A positive Gram stain with cocci in clusters is suggestive of S. aureus. DNA polymerase chain reaction (PCR) of MRSA is the most sensitive test and gold standard test if cultures are inconclusive.

DNA PCR of MRSA from nares is a frequently employed diagnostic test to rule out MRSA colonization. It is not a confirmatory test of MRSA infection, but a negative test is highly sensitive to rule out MRSA infection.

Sputum cultures are not very specific or sensitive to diagnose MRSA pneumonia, therefore bronchoalveolar lavage or a deep tracheal aspirate for intubated or tracked patients can be performed to identify the organism in patients with HAP or VAP.

Treatment / Management

The selection of empiric antibiotic therapy for the treatment of MRSA infection depends on the type of disease, local S. aureus resistance patterns, availability of the drug, side effect profile, and individual patient profile.[11][12][13]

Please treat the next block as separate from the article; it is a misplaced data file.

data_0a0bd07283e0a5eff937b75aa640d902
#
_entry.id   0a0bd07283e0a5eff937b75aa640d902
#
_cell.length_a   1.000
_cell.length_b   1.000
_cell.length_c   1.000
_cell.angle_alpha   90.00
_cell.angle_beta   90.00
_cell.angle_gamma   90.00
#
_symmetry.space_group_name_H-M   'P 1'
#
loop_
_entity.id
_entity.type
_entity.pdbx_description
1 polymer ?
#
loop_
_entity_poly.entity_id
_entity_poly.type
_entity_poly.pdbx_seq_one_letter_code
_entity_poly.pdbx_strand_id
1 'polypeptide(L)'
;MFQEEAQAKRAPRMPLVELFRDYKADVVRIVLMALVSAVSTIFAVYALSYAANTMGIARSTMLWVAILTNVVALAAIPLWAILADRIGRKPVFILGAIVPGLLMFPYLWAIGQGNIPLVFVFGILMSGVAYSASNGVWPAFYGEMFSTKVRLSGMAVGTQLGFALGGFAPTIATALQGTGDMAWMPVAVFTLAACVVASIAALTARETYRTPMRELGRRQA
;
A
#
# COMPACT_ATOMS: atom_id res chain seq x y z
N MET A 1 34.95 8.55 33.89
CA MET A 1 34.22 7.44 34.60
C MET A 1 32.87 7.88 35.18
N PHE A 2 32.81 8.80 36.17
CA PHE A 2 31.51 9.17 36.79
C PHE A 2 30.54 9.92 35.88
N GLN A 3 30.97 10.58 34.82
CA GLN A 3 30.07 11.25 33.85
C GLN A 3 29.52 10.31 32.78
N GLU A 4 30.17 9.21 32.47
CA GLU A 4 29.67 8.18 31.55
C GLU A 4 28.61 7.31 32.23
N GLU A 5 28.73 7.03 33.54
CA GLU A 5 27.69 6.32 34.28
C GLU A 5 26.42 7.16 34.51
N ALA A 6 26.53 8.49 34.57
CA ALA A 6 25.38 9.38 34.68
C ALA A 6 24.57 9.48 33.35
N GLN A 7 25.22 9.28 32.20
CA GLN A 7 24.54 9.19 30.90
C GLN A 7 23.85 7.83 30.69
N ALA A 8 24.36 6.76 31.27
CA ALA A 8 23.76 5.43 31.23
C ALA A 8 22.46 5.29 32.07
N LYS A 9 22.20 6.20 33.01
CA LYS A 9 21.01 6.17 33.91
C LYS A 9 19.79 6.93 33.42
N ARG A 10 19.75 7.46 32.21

SSTIs: For most uncomplicated SSTIs suspected of MRSA infection, empirical treatment is with oral antibiotics like trimethoprim/sulfamethoxazole, tetracyclines, such as doxycycline or minocycline, and clindamycin. Higher doses of trimethoprim/sulfamethoxazole (160/800mg, one tablet three times daily or 2 tablets twice daily in adults) is recommended for MRSA in patients with normal renal function. Newer agents, such as linezolid and tedizolid, and delafloxacin also can be used as alternative oral regimens if available and deemed cost-effective.

Parenteral antibiotics are indicated for invasive SSTIs or with signs of systemic involvement, inadequate response to oral therapy, or if an SSTI occurs adjacent to an indwelling device.

Intravenous vancomycin is the drug of choice for most MRSA infections seen in hospitalized patients. It can be used both as empiric and definitive therapy as most MRSA infections are susceptible to vancomycin. There are sporadic cases of vancomycin-resistant MRSA. The dosage depends upon the type and severity of the infection. Vancomycin trough is obtained just before the fourth dose to ascertain a therapeutic level. The goal trough range typically is between 10 and 20 micrograms/mL. For complicated infections, the goal is between 15 and 20 micrograms/mL. The dose should be adjusted based on trough levels in the serum and according to renal function.